Any time an issue gets politicized, the first thing that happens is that science is destroyed or ignored. If there’s enough money involved, scientists — who are human beings like us without necessarily much better judgment — are bought and told what to say.
This applies to Big Pharma testing pills as much as it applies to Big Liberal enforcing racial equality dogma as part of its enforcement of equality dogma as part of its goal of achieving mass domination. (It’s about power, not justice, peace, equality, freedom, liberty, etc. All things want power, especially if they claim they don’t.)
Soooo… what is race? We did the obvious: consult The Race FAQ.
In response to questionable interpretations of the U.S. Endangered Species Act, and to help ensure the evolutionary significance of populations deemed ‘subspecies,’ a set of criteria was outlined in the early 1990s by John C. Avise, R. Martin Ball, Jr., Stephen J. O’Brien and Ernst Mayr  which is as follows: “members of a subspecies would share a unique, geographic locale, a set of phylogenetically concordant phenotypic characters, and a unique natural history relative to other subdivisions of the species. Although subspecies are not reproductively isolated, they will normally be allopatric and exhibit recognizable phylogenetic partitioning.” Furthermore, “evidence for phylogenetic distinction must normally come from the concordant distributions of multiple, independent genetically based traits.” This is known as the phylogeographic subspecies definition, and a review of recent conservation literature will show that these principles have gained wide acceptance.
A number of studies have employed this subspecies definition, and these can be helpful in inferring how the definition is applied in practice. A good example is a paper entitled “Phylogeographic subspecies recognition in leopards (Panthera pardus): Molecular Genetic Variation,” co-authored by Stephen J. O’Brien (one of the definition’s co-authors). From the ranges of the revised leopard subspecies (Fig. 1) we can infer that a ‘unique geographic locale’ does not require that a range be an island, or share no environmental characteristics with another. Rather, it merely requires a subspecies to have a geographical association as opposed to a subset of individuals sharing a trait but drawn from different geographical populations. Conversely, two subspecies will not remain distinct if they occupy the same locale over evolutionary time. Hypothetical human races have been proposed in which members would share a single trait (e.g., lactose tolerance or fingerprint pattern) but not a common geographic locale. These ‘races,’ therefore, would not be valid under the phylogeographic definition.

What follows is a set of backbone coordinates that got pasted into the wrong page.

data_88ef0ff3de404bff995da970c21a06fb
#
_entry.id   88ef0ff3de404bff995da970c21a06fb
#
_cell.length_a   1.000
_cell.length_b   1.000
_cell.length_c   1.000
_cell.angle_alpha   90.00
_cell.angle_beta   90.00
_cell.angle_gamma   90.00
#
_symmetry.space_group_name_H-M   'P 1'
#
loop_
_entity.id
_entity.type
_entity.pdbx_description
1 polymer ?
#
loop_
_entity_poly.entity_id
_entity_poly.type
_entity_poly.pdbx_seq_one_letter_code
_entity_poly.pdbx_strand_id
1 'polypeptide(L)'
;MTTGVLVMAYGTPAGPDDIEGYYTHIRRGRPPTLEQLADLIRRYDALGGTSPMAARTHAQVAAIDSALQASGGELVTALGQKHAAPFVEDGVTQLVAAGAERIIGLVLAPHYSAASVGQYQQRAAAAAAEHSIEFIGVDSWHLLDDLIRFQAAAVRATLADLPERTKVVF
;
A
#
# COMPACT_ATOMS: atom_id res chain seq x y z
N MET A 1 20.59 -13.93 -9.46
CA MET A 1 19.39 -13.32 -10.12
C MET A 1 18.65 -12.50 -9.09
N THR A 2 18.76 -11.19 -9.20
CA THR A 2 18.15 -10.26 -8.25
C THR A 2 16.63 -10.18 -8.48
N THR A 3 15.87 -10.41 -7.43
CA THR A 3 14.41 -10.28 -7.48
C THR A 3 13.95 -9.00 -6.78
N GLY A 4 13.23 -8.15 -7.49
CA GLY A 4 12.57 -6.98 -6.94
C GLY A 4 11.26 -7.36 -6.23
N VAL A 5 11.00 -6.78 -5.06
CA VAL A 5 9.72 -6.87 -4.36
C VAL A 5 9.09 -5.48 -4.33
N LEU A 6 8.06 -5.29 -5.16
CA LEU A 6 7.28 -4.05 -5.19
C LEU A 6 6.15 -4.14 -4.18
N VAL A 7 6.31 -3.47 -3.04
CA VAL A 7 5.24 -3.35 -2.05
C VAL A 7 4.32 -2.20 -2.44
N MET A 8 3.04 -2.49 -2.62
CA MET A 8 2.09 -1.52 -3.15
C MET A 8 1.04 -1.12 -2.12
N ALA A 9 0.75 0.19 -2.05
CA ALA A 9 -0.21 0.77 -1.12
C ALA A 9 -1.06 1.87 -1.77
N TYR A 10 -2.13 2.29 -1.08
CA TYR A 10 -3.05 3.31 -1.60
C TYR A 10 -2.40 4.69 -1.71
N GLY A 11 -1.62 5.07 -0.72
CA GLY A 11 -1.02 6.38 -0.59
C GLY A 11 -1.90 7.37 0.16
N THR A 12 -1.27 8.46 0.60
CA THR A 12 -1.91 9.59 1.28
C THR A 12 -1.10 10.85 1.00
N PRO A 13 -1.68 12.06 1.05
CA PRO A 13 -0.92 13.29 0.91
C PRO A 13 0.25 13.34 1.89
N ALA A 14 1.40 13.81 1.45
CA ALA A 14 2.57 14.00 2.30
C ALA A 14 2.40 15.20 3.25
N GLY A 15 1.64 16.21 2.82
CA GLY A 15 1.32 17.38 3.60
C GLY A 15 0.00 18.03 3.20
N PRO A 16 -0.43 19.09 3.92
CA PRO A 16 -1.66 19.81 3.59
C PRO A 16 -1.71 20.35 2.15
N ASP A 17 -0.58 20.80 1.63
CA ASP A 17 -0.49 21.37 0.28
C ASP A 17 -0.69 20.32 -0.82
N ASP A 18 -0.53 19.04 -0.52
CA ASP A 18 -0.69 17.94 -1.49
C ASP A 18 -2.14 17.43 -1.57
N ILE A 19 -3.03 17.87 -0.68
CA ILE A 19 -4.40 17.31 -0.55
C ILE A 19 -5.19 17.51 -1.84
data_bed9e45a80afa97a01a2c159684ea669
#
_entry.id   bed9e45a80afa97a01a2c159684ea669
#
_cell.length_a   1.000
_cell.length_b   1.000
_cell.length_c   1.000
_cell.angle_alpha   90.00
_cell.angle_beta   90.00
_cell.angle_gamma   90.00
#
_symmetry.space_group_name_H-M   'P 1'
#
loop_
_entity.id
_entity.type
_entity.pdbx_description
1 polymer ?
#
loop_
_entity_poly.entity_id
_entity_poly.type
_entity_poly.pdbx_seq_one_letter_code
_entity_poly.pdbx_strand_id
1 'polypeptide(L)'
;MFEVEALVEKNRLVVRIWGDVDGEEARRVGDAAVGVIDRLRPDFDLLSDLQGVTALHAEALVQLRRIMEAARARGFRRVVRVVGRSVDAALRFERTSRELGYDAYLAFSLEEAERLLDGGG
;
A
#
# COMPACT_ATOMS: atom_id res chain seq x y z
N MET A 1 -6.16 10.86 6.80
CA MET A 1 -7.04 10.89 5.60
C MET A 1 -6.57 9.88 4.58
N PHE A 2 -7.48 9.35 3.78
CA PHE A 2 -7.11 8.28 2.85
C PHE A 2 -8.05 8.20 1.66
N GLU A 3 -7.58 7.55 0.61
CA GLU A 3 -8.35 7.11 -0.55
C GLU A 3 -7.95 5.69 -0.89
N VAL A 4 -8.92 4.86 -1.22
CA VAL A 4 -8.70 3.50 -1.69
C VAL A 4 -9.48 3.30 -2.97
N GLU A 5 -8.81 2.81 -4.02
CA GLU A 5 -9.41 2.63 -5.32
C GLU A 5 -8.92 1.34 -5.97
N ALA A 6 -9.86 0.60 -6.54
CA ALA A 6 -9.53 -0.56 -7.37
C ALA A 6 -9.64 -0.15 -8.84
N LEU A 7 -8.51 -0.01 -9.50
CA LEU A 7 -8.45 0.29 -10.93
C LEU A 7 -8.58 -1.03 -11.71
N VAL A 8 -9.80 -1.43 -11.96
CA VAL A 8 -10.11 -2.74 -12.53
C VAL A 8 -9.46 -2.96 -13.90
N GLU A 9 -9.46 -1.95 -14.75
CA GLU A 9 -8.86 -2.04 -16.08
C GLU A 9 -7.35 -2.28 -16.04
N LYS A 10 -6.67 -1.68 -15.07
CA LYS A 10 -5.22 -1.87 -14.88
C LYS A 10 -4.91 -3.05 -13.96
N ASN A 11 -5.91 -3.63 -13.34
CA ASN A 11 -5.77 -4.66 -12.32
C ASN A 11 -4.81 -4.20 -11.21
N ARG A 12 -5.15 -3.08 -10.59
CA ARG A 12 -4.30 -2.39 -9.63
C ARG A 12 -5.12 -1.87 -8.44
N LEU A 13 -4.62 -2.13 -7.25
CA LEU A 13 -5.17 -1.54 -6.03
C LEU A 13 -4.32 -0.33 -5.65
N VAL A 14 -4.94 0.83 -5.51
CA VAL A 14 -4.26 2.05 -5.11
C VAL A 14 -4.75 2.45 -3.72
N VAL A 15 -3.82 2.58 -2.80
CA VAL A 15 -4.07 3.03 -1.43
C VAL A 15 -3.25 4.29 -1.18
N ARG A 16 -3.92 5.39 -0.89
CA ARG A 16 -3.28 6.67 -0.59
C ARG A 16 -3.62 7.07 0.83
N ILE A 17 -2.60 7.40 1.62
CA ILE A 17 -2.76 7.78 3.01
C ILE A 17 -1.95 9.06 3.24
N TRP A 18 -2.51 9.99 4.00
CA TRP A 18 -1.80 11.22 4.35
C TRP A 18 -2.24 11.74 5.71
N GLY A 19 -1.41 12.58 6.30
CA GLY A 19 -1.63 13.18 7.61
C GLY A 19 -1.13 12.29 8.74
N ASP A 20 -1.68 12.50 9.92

Whether a population has had a unique natural history can be inferred from its degree of differentiation with respect to other such populations. The arbitrary division of an interbreeding, genetically unstructured group will result in subgroups that are genetically indistinguishable, whereas populations that evolve more or less independently for some length of time will accumulate genetic differences (divergent gene frequencies, private alleles, etc.) such that they “exhibit recognizable phylogenetic partitioning.”
A set of “phylogenetically concordant phenotypic characters” is taken to mean several morphological, behavioral or other expressed traits that tend to co-vary within, but differ among, putative subspecies. This indicates that members of the group have evolved together relative to other groups, and may reflect shared demography, local adaptation, sexual selection or other evolutionary effects.
The need for “concordant distributions of multiple, independent genetically based traits” requires us to recognize that too much inference from a single trait or single genetic locus is unwarranted. For instance, rather than indicating recent co-ancestry, a trait shared by two populations might have evolved independently in response to some environmental variable, while the potential idiosyncrasies of any single gene can limit its reliability to paint an accurate phylogenetic picture. Most population genetics theory relies on loci that have evolved neutrally (i.e., in the absence of natural selection) so a non-neutral locus may give misleading results. The best way to avoid this potential source of error is to examine a large number of independently-evolving loci.
Don’t let the media or the mob of people around you define what something is. Mobs take power by getting holier than thou, which is the essence of the liberal position on race in Amerika.